The City of Milwaukee Trick-or-Treat event for 2017 is scheduled for Sunday, October 29 from 1:00pm to 4:00pm.
Milwaukee Pоlіcе Department Safety Division crime prevention tips to help make Halloween safe and more enjoyable for everyone.
Children wait for this day all year long, as do some adults. They spend weeks deciding on just the right costumes, dreaming of bags of goodies and parties. While Halloween is a cherished tradition, the excitement of the event can cause children and parents to forget to be safe while trick or treating or attending parties. Both children and adults need to think about safety on this annual day of make-believe.
Before children start out on “trick or treat” rounds, parents should make sure that:
- When designing costumes, keep safety in mind to ensure that the children have a fun-filled and safety-filled Halloween.
- Costumes are loose enough so that warm clothes can be worn underneath to allow freedom of movement in the event of cold weather.
- Costumes are not too long that they are a tripping hazard, when walking or climbing steps to the front door to get their treats.
- Consider using makeup instead of a mask so that a child’s vision will not be blocked when walking on the sidewalk or crossing the street.
- For youngsters under the age of 12, attach their name, address and telephone number (including the area code) to their clothes, but not in an easily visible place.
- Children travel only in familiar areas, along a prearranged route, and instructed never to a stranger’s home.
- A return time has been established.
- Explain to youngsters not to eat any treats until you have inspected it. A meal or a snack beforehand will help deter them from digging into their candy.
The Milwaukee Pоlіcе Department Safety Division urges motorists to be especially alert on Halloween and offers the following driving tips:
- Slow down in residential neighborhoods and obey all traffic signs and signals. Side street speed limits are 25 MPH.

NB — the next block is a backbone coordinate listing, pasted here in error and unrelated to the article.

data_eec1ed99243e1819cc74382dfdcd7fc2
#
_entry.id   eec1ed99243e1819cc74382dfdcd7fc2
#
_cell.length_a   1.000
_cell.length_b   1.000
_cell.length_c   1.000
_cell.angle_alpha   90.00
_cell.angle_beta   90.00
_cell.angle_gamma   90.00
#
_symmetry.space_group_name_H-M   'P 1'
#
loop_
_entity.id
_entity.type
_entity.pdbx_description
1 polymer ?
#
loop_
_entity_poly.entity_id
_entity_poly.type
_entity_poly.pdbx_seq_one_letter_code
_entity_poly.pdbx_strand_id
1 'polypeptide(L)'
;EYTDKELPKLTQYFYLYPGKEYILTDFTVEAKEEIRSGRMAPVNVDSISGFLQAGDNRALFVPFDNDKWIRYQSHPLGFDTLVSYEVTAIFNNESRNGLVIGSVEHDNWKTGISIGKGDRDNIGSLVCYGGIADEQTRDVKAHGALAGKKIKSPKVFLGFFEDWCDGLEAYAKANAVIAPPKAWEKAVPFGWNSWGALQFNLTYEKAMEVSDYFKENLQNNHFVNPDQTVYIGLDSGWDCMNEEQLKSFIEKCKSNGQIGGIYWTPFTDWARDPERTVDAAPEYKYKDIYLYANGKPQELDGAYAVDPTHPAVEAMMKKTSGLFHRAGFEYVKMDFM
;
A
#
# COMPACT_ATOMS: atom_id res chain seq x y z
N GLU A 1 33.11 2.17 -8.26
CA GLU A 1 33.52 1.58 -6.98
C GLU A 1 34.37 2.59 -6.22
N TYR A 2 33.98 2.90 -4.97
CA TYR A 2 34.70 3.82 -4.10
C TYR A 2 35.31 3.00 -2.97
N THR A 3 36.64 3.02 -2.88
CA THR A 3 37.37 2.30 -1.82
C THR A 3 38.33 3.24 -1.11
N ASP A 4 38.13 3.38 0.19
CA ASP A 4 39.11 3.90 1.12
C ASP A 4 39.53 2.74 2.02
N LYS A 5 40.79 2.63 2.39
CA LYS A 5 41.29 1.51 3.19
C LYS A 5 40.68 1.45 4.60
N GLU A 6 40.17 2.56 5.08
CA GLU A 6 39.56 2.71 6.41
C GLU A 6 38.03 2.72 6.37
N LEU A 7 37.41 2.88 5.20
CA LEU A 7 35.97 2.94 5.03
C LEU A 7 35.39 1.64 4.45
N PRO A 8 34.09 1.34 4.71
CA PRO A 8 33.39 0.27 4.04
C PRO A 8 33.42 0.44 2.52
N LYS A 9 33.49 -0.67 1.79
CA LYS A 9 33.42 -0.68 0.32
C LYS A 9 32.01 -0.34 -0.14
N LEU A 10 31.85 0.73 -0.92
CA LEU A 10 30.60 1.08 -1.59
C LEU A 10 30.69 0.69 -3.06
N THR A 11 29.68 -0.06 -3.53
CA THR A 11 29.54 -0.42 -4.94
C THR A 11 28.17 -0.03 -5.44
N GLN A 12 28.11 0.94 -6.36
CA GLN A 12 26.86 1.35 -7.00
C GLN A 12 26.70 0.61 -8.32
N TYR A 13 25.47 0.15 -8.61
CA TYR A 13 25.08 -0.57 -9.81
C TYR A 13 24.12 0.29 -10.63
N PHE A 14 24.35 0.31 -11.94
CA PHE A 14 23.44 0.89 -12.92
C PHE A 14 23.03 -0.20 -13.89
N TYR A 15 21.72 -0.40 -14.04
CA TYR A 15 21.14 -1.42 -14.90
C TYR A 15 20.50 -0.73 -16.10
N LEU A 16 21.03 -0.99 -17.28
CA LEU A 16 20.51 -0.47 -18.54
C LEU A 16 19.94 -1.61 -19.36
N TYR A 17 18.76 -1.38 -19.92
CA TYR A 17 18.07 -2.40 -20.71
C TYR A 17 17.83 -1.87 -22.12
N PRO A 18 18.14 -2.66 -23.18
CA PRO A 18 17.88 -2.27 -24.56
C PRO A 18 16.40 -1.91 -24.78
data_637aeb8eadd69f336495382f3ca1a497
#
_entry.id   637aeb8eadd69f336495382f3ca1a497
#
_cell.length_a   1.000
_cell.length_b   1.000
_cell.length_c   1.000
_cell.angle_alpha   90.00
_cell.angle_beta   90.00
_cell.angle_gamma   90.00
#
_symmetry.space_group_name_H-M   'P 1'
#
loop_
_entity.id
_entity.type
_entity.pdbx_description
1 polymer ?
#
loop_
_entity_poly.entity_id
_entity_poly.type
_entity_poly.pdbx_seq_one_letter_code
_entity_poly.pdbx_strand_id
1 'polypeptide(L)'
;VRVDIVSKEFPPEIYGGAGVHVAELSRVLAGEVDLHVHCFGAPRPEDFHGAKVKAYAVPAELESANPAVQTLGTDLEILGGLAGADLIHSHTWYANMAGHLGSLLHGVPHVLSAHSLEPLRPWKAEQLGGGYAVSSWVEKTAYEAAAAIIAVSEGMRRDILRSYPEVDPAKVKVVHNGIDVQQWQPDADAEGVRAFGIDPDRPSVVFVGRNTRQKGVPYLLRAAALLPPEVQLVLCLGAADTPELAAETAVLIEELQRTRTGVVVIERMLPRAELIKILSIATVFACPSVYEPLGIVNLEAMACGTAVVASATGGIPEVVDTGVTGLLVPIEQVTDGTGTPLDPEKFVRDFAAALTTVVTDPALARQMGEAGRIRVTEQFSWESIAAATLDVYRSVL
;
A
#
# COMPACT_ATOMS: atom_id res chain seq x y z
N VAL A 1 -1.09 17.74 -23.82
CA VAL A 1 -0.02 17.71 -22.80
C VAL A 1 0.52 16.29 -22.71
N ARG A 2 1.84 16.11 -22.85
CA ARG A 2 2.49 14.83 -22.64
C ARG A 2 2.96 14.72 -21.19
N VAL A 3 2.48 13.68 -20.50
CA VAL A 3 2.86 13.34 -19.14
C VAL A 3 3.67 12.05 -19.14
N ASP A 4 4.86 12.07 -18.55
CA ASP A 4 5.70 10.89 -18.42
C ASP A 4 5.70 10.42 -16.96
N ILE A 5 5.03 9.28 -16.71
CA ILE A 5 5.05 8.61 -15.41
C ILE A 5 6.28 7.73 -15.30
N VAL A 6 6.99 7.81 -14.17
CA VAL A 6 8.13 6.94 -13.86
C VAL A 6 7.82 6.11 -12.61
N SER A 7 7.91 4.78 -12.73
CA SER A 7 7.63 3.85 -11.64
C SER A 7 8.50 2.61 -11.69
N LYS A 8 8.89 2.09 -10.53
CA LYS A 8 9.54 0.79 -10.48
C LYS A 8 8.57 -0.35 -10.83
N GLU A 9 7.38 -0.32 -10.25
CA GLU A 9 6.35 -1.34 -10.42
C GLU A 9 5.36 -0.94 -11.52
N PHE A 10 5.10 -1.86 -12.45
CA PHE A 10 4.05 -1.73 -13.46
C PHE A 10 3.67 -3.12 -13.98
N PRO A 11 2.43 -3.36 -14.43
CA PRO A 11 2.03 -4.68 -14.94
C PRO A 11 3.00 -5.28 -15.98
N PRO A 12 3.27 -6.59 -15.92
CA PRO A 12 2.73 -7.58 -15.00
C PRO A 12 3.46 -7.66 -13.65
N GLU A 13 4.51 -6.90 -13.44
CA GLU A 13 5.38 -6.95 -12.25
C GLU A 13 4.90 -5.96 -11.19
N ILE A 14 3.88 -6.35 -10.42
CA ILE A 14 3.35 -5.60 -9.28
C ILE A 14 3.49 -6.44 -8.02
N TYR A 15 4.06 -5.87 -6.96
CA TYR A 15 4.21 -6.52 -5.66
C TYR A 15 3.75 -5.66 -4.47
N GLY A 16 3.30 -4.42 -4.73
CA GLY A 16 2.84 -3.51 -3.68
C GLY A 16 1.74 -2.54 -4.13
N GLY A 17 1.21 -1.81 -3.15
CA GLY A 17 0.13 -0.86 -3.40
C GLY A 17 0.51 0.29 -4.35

- Watch for children who may dart out into the street at any time, especially from between parked cars.
- Enter and exit driveways and alleys carefully. Stop before the sidewalk before exiting the alley.
- If you are driving children on their “trick or treat” rounds, be sure they exit on the curb side, away from traffic. (And of course, make sure everyone’s safety belt is fastened, including the driver.)
- Adults, if you are on the way to a costume party, do not wear your mask while driving and avoid costumes that make it difficult to move your arms or legs.
- If you are planning on drinking, have a designated driver so that you can arrive home safe.
Planning ahead can help make this Halloween a safe one. Taking simple fire safety precautions, like making sure fabrics for costumes and decorative materials are flame-resistant, can prevent fires.
Facts & Figures
- Decorations for special events accounted for an annual average of 1,000 home fires, most often involving candles, and causing two civilian deaths and $6.8 million in direct property damage per year from 1993-1998.
- More than 100 people die each year as a result of their clothing becoming ignited.
- Purchase only costumes, wigs and props labeled flame-resistant or flame-retardant. When creating a costume, choose material that won’t easily ignite if it comes in contact with heat or flame. Avoid billowing or long trailing features.
- Dried flowers, cornstalks and crepe paper are highly flammable. Keep these and other decorations well away from all open flames and heat sources, including light bulbs, heaters, etc.
- Use extreme caution when decorating with candles, and supervise children at all times when candles are lit. When lighting candles inside Jack-O-Lanterns, use long, fireplace-style matches and be sure to place lit pumpkins well away from all combustible items. Pumpkins can also be illuminated with small, inexpensive flashlights.
- Remember to keep exits clear of decorations, ensuring nothing blocks escape routes.
- Use flashlights as alternatives to candles or torch lights when decorating walkways and yards. They are much safer for trick-or-treaters, whose costumes may brush against the lighting.
- Instruct children to stay away from open flames or other heat sources. Be sure children know how to stop, drop and roll in the event their clothing catches fire. (Stop immediately, drop to the ground, covering your face with your hands, and roll over and over to extinguish flames.)
- Instruct children who are attending parties at others’ homes to locate the exits and plan how they would get out in an emergency.
- Provide children with lightweight flashlights to carry for lighting or as part of their costume
City of Milwaukee